Moreover when the specific topic is jobs and economic success, it is not encouraged to talk about any nation's economy using an initial disparity to engineer a regional hegemony where wealth and opportunity across a wide geographic range is captured and held within national boundaries. Where thereafter the ever increasing inequality is put to work enforcing a status quo of rich and poor, winners and losers. But it does happens that states lock wealth and power up to organize interstate relations for own benefit. Then use this in quiet propaganda of some supposed innate superiority of their subject-citizens.

The idea that the individual rights bequeathed by the state ought only apply to those belonging is an odd assertion in ways. Implicitly they are recognized as universal rights. Asserting them as a members-only state good is a chauvinism that marks nationalism. The state as a closed system of culture (The expanded sense of culture the Germans like to call Kultur).

There is a deep sense of insecurity Europe's Migration Paralysis by Joschka Fischer - Project Syndicate in Europe in many western nations as well. The great lifting tide of the post-war generations culminating in the seeming victory over communism -- as exemplified in the eastern bloc nations. The homogeneity, the material driven economy has achieved a certain stasis and in now turned to a fear of change. A fear of demographic change, One that would upset balances and over turn privilege.

Against this I am hesitant to point out the assumption of open border adherents that certain common progressive ideals prevail among migrating populations of the world. An acknowledgment of equality, legality, freedom and the democratic principle. This may be true, it may not be true. History does not demand it.

For all that; to a person looking for a better life, borders mean nothing and never have or will. For anyone at any point in history. All pertinent moral authority dignity, and agency rests with the the individual.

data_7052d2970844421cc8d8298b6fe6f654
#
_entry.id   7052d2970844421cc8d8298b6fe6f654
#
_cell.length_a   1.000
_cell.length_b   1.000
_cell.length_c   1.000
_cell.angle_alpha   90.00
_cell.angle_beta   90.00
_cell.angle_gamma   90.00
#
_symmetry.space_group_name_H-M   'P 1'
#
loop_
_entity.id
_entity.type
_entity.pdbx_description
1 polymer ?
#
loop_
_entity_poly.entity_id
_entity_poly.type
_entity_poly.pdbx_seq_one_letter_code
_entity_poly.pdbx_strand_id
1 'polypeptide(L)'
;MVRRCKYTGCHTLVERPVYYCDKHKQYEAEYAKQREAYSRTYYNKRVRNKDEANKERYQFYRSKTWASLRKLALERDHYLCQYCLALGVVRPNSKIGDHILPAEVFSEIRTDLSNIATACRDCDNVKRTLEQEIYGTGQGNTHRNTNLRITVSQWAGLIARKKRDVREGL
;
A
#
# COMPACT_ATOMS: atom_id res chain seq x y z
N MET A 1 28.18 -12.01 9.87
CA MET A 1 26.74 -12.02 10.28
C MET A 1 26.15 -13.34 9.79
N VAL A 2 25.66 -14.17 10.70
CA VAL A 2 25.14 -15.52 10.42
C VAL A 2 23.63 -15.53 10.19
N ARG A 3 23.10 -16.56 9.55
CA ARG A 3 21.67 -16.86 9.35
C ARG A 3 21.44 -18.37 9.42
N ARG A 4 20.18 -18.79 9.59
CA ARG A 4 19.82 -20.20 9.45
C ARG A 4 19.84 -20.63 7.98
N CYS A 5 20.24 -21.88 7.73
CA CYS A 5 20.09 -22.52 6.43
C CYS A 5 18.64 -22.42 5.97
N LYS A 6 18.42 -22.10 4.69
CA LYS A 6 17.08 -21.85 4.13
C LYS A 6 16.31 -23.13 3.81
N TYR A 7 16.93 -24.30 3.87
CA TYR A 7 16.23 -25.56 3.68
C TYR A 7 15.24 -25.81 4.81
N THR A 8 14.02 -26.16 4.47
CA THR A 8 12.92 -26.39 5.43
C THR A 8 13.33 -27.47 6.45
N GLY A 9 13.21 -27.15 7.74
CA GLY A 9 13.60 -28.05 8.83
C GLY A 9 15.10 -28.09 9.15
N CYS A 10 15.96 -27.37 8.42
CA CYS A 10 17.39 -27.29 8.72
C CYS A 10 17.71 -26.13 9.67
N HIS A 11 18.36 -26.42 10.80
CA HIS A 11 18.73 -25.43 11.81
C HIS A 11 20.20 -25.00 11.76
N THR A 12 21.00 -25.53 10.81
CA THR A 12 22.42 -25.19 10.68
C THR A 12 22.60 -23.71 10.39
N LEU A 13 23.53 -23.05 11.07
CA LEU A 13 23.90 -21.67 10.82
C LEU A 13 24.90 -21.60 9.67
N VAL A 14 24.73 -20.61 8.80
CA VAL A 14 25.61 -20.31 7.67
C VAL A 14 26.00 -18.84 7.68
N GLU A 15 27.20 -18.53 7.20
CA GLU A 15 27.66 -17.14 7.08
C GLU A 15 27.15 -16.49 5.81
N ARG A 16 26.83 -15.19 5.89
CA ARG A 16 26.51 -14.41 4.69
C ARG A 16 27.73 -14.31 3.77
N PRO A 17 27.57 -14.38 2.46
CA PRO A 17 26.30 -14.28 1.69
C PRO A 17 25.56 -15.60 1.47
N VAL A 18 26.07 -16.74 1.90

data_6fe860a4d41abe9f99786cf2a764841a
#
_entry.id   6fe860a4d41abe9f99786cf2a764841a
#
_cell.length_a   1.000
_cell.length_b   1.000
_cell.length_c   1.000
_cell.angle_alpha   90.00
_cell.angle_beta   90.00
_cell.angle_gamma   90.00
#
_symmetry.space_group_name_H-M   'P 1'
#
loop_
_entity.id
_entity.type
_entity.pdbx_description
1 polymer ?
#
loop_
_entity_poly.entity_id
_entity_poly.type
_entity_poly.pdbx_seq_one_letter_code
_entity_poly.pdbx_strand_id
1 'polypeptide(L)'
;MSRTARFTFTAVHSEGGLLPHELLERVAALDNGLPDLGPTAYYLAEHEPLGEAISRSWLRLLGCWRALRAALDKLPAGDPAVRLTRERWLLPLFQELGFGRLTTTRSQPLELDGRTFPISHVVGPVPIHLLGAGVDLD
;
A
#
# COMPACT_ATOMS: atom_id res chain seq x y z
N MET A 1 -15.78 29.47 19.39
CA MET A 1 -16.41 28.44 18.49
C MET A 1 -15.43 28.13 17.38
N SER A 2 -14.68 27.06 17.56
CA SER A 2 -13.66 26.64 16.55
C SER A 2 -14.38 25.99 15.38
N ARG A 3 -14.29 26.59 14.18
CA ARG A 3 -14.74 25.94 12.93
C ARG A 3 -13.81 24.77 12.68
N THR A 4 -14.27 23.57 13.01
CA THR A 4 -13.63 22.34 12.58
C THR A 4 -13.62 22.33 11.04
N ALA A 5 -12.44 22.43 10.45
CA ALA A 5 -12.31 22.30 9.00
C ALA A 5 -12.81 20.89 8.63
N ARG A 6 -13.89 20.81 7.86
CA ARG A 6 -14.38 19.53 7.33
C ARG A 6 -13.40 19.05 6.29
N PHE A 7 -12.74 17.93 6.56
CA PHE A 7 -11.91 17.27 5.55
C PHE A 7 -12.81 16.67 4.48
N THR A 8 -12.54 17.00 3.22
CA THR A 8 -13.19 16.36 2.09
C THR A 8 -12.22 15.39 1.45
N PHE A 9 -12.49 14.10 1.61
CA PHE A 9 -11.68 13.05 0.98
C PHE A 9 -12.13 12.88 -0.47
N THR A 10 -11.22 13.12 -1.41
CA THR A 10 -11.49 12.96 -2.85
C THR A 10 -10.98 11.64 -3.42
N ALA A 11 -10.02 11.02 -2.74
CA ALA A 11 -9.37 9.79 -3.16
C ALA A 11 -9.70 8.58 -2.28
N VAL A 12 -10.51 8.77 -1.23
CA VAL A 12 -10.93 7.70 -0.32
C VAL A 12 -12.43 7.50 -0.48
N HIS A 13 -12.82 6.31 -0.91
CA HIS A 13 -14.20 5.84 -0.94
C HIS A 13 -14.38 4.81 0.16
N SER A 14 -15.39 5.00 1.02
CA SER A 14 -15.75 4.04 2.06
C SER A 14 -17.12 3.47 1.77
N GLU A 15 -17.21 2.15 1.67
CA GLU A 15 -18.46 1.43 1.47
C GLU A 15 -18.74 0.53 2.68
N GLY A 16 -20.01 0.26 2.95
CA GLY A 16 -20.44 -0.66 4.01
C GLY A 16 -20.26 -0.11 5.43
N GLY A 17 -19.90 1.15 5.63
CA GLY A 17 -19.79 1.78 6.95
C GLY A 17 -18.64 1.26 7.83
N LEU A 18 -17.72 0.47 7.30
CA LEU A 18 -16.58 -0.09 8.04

The distinction between migrant against refugee, useful for policy makers and politicians alike is in reality one phenomenon on a a sliding scale. A population self defined or otherwise defined believing itself cut off from a fair share in a given society may become critical and opposed to the ruling class and in turn oppressed by the dominant majority (or minority). The difference between looking for a better life and be driven away to it is never that great. A policy built on this distinction will never be fully rational and will never survive practical experience.

The world is not a static place with its peoples locked to land and leaders. This is the case between the European Union and adjacent Africa and Middle East, between United States Central America, and the Caribbean, between the south by south east Asian states and the Rohingya people. And in my lifetime's memory Vietnamese boat people that I saw first hand in 1979 while serving on a aircraft carrier in the South China Sea.

Of course from an American perspective nothing can show this in as sharp a relief as to re-focus the migration question to North America of the 1500 1600's. To those population seeking to leave their situations in Europe. Then at once law is understood to be firmly and unassailably on the side of natural movements and rights of property rested on improvements on improvidently held land; a natural law.